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Title: Barodontalgia  
Author: World Heritage Encyclopedia
Language: English
Subject: Aviation medicine, Dental barotrauma, Diving medicine, Sports medicine, Outline of dentistry and oral health
Collection: Acquired Tooth Disorders, Aviation Medicine, Diving Medicine, Pain, Sports Medicine
Publisher: World Heritage Encyclopedia


Classification and external resources
ICD-10 W94
ICD-9 993.2

Barodontalgia, commonly known as tooth squeeze and previously known as aerodontalgia, is a pain in tooth caused by a change in atmospheric pressure. The pain usually ceases at ground level.[1][2][3] The most common victims are SCUBA divers because in deep dives pressures can increase by several atmospheres,[4] and military pilots because of rapid changes.[5][6][7][8] In pilots, barodontalgia may be severe enough to cause premature cessation of flights.[9]

Most of the available data regarding barodontalgia is derived from high-altitude chamber simulations rather than actual flights. Barodontalgia prevalence was between 0.7% and 2% in the 1940s, and 0.3% in the 1960s.[7]

Similarly, cases of barodontalgia were reported in 0.3% of high altitude-chamber simulations in the Luftwaffe.[10]

The rate of barodontalgia was about 1 case per 100 flight-years in the Israeli Air Force.[11] During World War II, about one-tenth of American aircrews had one or more episodes of barodontalgia.[9] In a recent study, 8.2% of 331 Israeli Air Force aircrews, reported at least one episode of barodontalgia.[11]

Barodontalgia is a symptom of dental disease, for example inflammatory cyst in the mandible.[12] Indeed, most of the common oral pathologies have been reported as possible sources of barodontalgia: dental caries, defective tooth restoration, pulpitis, pulp necrosis, apical periodontitis, periodontal pockets, impacted teeth, and mucous retention cysts. One exception is barodontalgia manifested as referred pain from barosinusitis or barotitis-media. The latter two conditions are generated from pressure changes rather than pressure-related flare-up of pre-existing conditions.[13] A meta-analysis of studies conducted between 2001 and 2010[14] reveled a rate of 5 episodes/1,000 flight-years. Maxillary and mandibular dentitions were affected equally in flight, but in diving, maxillary dentition was affected more than the mandibular dentition, which can indicate a greater role for maxillary sinus pathology in diving barodontalgia.[14] Surprisingly, despite cabin pressurization - the current in-flight barodontalgia incidence is similar to the incidence in the first half of the 20th century; despite the more fluctuation in divers' pressures - the weighted incidence of barodontalgia among aircrews are similar to the weighted incidence among divers; and as opposed to a common belief, and in contrast to diving conditions - the role of facial barotrauma in the etiology of in-flight barodontalgia is only minor (about one-tenth of cases).[14]


The Fédération dentaire internationale describes 4 classes of barodontalgia.[1] The classes are based on signs and symptoms. They also provide specific and valuable recommendations for therapeutic intervention.[1]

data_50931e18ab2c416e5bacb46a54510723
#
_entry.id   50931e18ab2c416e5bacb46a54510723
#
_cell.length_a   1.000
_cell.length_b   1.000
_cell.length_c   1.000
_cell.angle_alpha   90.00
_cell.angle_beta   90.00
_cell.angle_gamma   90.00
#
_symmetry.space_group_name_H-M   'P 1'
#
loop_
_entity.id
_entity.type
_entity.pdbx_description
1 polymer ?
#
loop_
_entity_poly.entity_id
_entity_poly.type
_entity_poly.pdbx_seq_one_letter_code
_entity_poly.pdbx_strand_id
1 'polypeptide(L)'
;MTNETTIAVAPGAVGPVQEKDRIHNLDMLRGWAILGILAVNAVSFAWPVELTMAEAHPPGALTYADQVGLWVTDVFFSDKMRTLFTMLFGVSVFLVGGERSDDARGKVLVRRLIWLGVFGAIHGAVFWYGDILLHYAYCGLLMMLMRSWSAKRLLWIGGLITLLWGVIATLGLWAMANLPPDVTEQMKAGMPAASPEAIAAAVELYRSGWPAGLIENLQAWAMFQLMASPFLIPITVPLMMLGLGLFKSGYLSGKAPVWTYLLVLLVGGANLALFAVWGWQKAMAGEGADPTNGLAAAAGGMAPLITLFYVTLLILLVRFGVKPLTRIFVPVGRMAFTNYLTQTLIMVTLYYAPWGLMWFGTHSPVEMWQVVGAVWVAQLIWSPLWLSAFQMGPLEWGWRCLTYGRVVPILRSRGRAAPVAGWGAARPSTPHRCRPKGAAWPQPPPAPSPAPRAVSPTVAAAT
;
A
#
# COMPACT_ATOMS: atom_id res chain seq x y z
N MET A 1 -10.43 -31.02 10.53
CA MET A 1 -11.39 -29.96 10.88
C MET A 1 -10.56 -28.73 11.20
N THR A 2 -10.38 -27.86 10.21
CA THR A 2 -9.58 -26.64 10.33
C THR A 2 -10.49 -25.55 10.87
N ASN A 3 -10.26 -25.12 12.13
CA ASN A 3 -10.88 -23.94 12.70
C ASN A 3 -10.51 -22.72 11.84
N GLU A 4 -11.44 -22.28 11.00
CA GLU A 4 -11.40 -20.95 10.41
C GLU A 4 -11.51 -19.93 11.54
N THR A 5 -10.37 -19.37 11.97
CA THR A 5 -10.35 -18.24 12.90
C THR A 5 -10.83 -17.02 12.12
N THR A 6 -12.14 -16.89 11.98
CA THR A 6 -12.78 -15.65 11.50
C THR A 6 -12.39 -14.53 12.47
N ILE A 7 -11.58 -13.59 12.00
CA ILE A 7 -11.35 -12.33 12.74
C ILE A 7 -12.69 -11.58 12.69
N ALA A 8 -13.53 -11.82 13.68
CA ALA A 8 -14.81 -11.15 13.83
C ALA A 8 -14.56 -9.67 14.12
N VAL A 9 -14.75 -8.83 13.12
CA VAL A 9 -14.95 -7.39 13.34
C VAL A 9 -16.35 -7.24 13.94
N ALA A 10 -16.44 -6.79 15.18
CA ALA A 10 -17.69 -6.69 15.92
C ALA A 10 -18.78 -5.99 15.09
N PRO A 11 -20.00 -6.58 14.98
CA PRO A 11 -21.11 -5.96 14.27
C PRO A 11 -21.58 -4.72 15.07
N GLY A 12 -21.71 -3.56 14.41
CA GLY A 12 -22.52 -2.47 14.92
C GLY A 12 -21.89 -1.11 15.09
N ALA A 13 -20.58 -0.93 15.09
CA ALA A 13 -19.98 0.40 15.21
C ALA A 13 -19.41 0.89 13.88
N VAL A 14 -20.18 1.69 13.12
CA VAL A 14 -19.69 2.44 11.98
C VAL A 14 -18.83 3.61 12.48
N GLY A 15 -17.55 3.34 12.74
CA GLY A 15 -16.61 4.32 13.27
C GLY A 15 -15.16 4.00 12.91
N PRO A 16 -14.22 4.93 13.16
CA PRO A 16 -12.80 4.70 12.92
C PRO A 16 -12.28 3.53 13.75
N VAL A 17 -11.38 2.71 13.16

See also


  1. ^ a b c Robichaud, R; McNally, ME (January 2005). "Barodontalgia as a differential diagnosis: symptoms and findings". J Can Dent Assoc 71 (1): 39–42.  
  2. ^ Rauch, JW (1985). "Barodontalgia--dental pain related to ambient pressure change". Gen Dent 33 (4): 313–5.  
  3. ^ Weiner, R (2002). "Barodontalgia: caught between the clouds and the waves". J Mass Dent Soc 51 (3): 46–9.  
  4. ^ Zadik, Yehuda; Drucker Scott (September 2011). "Diving dentistry: a review of the dental implications of scuba diving". Aust Dent J. 56 (3): 265–71.  
  5. ^ Brubakk, Alf O; Neuman, Tom S (2003). Bennett and Elliott's physiology and medicine of diving, 5th Rev ed. United States: Saunders Ltd. p. 800.  
  6. ^ Lyons, KM; Rodda, JC; Hood, JA (March 1999). "Barodontalgia: a review, and the influence of simulated diving on microleakage and on the retention of full cast crowns". Mil Med 164 (3): 221–7.  
  7. ^ a b Dehart, RL; Davis, JR (2002). Fundamentals Of Aerospace Medicine: Translating Research Into Clinical Applications, 3rd Rev Ed. United States: Lippincott Williams And Wilkins. p. 720.  
  8. ^ Gonzalez Santiago, Maria del Mar; Martinez-Sahuquillo Marquez, Angel; Bullón-Fernández, Pedro (2004). "Incidence of barodontalgias and their relation to oral/ dental condition in personnel with responsibility in military flight" (PDF). Med Oral 9 (2): 98–105, 92–8.  
  9. ^ a b Zadik, Yehuda (January 2009). "Aviation dentistry: current concepts and practice". British Dental Journal 206 (1): 11–6.  
  10. ^ Goethe, WH; Bäter, H; Laban, C (October 1989). "Barodontalgia and barotrauma in the human teeth: findings in navy divers, frogmen, and submariners of the Federal Republic of Germany". Mil Med 154 (10): 491–5.  
  11. ^ a b Zadik, Yehuda; Chapnik, L; Goldstein, L (June 2007). "In-flight barodontalgia: analysis of 29 cases in military aircrew". Aviat Space Environ Med 78 (6): 593–6.  
  12. ^ Zadik, Yehuda (August 2006). "Barodontalgia due to odontogenic inflammation in the jawbone". Aviat Space Environ Med 77 (8): 864–6.  
  13. ^ Zadik, Yehuda (April 2009). "Barodontalgia". J Endod 35 (4): 481–5.  
  14. ^ a b c Zadik, Yehuda (April 2010). "Barodontalgia: what have we learned in the past decade?". Oral Surg Oral Med Oral Pathol Oral Radiol Endod 109 (4): e65–9.  
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